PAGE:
Martin McGuinness, Liam Clarke and the Big Picture

A different aspect of  Martin McGuinnness’s latest from Mick’s. (I’ve started so I”ll finish). I know from my own experience and observation of long ago that it makes you a better reporter if you have two outlets: the daily skirmishing for the local audience and the  bigger field for clearing away the smoke of battle to try to explain what it all means to the wider world.

How do the benefits accrue?  The devil is often buried in the frustrating and repetitive detail of daily coverage and there’s no substitute for close observation. But there’s a trap waiting for local reporters however. They and their editors can so easily become jaded and fall into the temptation of simply topping up the narrative without bothering much to put it into context. On the other hand the purely national reporter can seem extravagantly judgemental or oversell a story to compete for scarce space.

The redoubtable Liam Clarke now enjoys the best of both worlds. His recent appointment as political editor has given a boost to the Belfast Telegraph, while he continues to contribute (even if, inevitably, less frequently) to the Sunday Times.

Clarke has squeezed maximum value out of his first face- to face interview with Martin McGuiness in which they seem  to have buried an old hatchet. By contrast with Gerry Adams, McGuinness  never beat about the bush about his  IRA membership but he used that bald admission  to try to draw a line under what it was he precisely was responsible for. It was this  more sophisticated form of obfuscation that  Clarke and his wife Karthryn Johnson challenged in From Guns to Government (for which they received scant thanks from the police and others).  Now in a mini-peace process all their own, Clarke and McGuinness have made it up , no doubt out of mutual interest.     

For the Sunday Times courtesy of Newshound, we get Clarke on McGuinness’s world view  of this  “game changing year” with early comparisons  to other watersheds like 1989 and 1968 “ the year of revolutions” ( all of which failed, mind you). The message coming through in the  Sunday Times and the Bel Tel was one of  McGuinness  speaking with magnanimity through strength, offering to finesse  the great  FMDFM issue by simply rebranding  the posts as Joint First Minister. But still no give yet on voluntary coalition.  Who knows, that could come when or if SF’s leading nationalist role is confirmed.  Either way at this moment,  it looks like win:win for the  newly unencumbered leader of Sinn Fein in the Assembly.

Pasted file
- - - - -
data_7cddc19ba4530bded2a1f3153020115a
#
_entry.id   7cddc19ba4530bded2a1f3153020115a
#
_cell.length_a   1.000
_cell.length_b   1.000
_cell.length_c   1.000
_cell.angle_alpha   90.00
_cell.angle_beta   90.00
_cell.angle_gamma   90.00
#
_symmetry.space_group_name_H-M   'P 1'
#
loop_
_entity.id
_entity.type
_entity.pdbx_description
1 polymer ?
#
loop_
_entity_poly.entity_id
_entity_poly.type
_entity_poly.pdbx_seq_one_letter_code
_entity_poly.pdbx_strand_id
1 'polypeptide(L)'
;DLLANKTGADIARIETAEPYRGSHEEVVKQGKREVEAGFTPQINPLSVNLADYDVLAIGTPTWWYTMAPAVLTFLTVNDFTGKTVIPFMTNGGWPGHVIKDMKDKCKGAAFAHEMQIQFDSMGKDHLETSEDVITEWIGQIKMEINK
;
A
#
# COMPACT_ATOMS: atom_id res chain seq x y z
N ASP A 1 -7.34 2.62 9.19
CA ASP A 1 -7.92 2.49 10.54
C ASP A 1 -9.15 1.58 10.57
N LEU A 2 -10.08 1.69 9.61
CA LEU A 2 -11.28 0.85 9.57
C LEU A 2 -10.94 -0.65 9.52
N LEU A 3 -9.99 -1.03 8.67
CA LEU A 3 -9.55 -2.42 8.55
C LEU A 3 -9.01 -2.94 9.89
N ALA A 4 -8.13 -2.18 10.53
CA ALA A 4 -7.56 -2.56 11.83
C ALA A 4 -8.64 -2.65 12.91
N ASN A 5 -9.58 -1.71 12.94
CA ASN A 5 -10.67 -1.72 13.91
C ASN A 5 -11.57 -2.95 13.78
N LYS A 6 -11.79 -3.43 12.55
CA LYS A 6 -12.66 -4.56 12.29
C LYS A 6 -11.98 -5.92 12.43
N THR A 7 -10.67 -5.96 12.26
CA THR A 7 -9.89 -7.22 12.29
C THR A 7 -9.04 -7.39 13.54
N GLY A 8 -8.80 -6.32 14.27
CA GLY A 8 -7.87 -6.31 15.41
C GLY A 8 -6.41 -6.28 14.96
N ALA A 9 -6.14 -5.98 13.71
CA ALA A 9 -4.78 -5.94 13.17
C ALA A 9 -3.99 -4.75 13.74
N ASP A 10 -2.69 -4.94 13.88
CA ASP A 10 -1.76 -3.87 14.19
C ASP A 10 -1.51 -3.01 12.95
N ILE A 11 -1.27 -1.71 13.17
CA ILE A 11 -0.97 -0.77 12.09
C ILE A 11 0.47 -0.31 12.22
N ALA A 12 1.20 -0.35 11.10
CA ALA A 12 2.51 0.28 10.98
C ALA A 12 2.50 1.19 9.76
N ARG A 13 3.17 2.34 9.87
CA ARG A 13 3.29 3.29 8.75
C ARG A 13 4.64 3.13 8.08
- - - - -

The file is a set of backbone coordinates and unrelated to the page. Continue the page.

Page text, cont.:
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  • Local hack

    What happened Davy Gordon ?

  • Can’t be that local LH as Davy is now working on the Stephen Nolan radio show

  • Brian

    A good point about all the better if a reporter have two outlets, what would you describe the Westminster parliamentary lobby as, a local or national outfit, as it seems to me to have all the possible pitfalls you mentioned which local reporters can fall into.

  • The Big Picture is that Sinn Fein’s leaders have grubby secrets, skeletons in cupboards and in unmarked graves, brown envvelopes, criminal friends, split loyalties, split personalities, dysfunctional families, blood on their hands, no education, no business experience rackeeting excepted and that journalists should be following up these stories and why, to take but one example, Peter Sheridan got three years for perjury and Sinn Fein and FF leaders can waltz around as if they have been other than malign forces in Irish society.
    In as much as the media ignores the hidden picture and concentrates on mini celebrities and far away countries and issues of which we know nothing, the media will remain part of the problem and not the slution.

  • Nunoftheabove

    Most unbecoming in a journalist, this burying of hatchets business. Not that there was that much at issue in the first place – Clarke’s book was poor and for all his endeavour he’s never really landed any knee-buckling punches on McG that I can recall. Says a lot for the class of the Belfast Telegraph, frankly.

  • I liked the investigative bent David Gordon brought to the BT’s politics coverage, but I must say Liam Clarke has lent gravitas to the paper’s analysis.

  • Brian Walker

    David Gordon is an excellent reporter. I know nothing about his move but I note the BBC pay more than the Tele – although nothing like the dreams of avarice some suspect.